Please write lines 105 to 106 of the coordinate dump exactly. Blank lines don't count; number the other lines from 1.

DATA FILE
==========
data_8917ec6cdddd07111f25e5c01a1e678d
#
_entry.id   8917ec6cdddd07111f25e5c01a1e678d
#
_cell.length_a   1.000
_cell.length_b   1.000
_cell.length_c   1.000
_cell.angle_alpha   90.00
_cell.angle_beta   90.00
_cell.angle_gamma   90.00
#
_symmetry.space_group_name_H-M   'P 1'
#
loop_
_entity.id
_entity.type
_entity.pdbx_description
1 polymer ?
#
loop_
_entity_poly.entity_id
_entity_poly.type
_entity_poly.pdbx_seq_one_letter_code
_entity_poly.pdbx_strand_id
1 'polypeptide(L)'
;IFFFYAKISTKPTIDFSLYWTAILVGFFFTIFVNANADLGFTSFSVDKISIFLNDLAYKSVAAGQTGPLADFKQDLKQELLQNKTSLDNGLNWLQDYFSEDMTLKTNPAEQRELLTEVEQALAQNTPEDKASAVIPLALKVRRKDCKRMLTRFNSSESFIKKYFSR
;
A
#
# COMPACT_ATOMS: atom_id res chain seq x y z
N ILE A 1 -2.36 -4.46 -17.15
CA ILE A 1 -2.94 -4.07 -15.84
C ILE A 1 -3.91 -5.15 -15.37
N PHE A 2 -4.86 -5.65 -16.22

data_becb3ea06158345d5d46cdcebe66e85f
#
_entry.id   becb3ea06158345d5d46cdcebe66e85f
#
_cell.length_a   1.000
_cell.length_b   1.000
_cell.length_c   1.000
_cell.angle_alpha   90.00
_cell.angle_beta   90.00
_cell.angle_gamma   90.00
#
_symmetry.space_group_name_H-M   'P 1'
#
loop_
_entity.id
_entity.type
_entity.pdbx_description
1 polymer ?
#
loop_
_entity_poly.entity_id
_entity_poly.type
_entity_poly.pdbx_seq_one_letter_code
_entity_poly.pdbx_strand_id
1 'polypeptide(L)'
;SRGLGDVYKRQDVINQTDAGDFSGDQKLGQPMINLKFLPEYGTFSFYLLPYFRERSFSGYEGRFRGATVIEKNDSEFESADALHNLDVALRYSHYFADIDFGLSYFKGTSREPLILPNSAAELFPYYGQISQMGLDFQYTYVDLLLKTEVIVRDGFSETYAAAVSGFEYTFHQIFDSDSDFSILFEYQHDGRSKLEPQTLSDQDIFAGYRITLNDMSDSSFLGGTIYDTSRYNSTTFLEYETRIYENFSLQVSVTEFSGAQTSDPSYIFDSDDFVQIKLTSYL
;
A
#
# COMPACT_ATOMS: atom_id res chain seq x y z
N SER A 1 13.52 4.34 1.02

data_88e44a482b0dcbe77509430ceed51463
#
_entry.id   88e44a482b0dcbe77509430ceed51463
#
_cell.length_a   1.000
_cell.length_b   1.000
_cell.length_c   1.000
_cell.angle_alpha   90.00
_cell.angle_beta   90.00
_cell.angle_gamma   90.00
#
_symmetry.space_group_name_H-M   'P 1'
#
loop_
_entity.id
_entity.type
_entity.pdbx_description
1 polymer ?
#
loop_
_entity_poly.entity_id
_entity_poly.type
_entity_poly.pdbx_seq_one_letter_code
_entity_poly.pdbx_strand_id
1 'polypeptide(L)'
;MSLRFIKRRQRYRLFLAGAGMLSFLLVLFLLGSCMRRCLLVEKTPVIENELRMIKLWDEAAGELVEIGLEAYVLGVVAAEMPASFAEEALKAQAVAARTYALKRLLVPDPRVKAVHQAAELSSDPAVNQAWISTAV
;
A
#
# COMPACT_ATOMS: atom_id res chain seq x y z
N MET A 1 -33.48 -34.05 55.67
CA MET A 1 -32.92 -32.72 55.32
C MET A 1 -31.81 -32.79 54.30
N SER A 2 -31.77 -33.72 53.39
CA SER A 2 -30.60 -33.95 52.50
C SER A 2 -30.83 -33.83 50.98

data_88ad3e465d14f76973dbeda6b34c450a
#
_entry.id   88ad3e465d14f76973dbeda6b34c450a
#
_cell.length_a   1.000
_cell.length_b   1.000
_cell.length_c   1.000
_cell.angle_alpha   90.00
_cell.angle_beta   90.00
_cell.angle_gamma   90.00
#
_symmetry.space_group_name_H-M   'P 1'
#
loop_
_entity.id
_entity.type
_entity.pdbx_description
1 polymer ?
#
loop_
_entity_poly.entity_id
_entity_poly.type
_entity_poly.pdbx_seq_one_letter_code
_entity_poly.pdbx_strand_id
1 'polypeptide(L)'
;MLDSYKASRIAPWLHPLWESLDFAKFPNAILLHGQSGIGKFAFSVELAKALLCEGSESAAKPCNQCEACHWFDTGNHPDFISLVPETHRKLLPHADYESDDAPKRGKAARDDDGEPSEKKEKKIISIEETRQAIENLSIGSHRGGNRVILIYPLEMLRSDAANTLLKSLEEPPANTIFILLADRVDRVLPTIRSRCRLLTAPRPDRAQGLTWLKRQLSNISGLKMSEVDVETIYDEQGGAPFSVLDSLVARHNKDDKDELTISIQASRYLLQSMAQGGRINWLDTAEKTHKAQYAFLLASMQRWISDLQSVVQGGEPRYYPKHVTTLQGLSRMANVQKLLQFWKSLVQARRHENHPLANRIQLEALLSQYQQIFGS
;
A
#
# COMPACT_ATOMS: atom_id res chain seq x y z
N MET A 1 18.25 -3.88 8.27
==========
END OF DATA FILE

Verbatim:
#
_cell.length_a   1.000